sea supremacy

sea supremacy

[′sē sə‚prem·ə·sē]
(ordnance)
That degree of sea superiority wherein the opposing force is incapable of effective interference.
McGraw-Hill Dictionary of Scientific & Technical Terms, 6E, Copyright © 2003 by The McGraw-Hill Companies, Inc.
References in periodicals archive ?
The British Empire could not in future wars afford to trust its security to an untested international organization (Wilson's League) or surrender the bulwark of sea supremacy, which had never failed it.
The application of naval power against the land requires of course an entirely different sort of Navy from that which existed during the struggles for sea supremacy. The basic weapons of the new Navy are those which make it possible to project naval power far inland.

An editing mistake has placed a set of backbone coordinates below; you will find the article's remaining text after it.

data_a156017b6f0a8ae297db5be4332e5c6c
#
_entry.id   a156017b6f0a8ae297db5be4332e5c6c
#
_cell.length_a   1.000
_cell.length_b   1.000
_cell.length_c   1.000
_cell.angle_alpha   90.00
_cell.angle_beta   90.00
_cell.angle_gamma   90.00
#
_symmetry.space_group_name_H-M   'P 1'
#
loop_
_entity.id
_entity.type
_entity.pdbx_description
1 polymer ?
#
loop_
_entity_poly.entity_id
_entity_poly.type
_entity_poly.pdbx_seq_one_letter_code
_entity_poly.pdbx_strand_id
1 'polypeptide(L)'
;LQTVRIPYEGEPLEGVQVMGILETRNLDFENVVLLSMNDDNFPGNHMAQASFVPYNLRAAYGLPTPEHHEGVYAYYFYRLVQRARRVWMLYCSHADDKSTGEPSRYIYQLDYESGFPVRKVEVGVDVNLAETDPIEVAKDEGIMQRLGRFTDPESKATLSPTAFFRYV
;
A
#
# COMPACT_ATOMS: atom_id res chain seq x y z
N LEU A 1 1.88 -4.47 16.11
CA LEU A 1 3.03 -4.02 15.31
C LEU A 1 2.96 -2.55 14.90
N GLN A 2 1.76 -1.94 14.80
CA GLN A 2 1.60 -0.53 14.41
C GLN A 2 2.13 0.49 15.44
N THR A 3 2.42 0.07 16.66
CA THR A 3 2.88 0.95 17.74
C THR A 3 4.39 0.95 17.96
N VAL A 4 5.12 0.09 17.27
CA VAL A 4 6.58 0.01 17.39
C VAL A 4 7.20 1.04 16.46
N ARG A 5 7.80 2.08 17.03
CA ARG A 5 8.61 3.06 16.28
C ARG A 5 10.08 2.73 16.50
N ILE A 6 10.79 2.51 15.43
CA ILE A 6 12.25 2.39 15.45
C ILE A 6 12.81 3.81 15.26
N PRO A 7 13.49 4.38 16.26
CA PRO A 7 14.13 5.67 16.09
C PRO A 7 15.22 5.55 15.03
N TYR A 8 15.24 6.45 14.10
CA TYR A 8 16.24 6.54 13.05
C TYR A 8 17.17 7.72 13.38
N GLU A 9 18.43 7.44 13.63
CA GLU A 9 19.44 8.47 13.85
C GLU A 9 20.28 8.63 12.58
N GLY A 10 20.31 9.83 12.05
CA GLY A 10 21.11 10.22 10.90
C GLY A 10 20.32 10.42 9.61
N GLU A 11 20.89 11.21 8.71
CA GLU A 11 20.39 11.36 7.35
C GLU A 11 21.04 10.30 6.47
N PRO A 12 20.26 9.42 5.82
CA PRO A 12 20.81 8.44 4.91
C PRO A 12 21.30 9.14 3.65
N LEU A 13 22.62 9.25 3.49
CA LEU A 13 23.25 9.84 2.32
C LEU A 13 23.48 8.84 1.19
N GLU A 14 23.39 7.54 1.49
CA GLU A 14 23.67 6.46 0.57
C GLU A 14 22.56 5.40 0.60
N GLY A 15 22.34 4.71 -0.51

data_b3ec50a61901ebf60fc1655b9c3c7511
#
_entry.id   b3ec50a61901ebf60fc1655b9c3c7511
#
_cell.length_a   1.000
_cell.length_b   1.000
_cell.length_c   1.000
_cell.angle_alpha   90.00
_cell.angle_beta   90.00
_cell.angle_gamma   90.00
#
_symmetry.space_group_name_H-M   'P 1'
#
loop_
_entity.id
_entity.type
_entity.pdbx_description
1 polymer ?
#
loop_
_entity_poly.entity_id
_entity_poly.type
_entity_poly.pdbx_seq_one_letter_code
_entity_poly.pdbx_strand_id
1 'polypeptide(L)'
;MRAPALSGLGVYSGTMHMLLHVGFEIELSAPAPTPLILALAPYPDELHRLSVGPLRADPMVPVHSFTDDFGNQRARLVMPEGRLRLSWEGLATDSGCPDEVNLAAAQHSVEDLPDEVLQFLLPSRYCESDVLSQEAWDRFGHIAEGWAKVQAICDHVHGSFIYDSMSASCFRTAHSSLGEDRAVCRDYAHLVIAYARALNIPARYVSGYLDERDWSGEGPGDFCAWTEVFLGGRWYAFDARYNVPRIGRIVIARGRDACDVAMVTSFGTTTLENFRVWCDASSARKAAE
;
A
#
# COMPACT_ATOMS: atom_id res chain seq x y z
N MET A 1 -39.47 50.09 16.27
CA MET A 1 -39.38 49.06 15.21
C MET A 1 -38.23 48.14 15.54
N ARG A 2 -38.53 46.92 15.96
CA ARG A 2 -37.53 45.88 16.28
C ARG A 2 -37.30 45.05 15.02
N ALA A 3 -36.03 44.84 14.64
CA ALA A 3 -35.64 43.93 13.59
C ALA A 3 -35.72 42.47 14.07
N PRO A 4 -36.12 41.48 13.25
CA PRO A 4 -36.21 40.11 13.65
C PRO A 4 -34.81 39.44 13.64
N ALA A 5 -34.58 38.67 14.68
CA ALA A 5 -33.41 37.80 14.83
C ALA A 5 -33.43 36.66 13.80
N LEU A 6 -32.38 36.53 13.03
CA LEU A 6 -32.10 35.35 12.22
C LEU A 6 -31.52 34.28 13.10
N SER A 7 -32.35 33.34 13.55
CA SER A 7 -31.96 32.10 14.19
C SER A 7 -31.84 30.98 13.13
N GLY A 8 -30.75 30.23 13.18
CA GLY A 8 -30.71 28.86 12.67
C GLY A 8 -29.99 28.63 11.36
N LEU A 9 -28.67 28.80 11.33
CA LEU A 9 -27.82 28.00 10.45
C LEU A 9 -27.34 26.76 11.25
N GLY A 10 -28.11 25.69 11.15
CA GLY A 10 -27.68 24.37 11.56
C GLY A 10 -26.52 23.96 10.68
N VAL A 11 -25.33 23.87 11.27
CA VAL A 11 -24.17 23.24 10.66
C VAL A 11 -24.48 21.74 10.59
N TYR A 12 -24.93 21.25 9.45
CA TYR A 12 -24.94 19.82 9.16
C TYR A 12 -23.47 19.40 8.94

Ultimately, these advances will help the Navy to maintain sea supremacy in the fast-paced war-fighting environment of today.
That theme was predicated on the 1907 remark of a British permanent undersecretary at the Foreign Office that if Britain lost its sea supremacy it would lose its empire, which seems obvious enough nowadays but at the time it was stated was addressing a life and death matter.
It was an age of Portuguese sea supremacy and trade prosperity.
The 1986 Maritime Strategy was essentially a Cold War era strategy with "war as the nucleus," mainly for establishing sea supremacy. The objective was global confrontation with the Soviet Navy.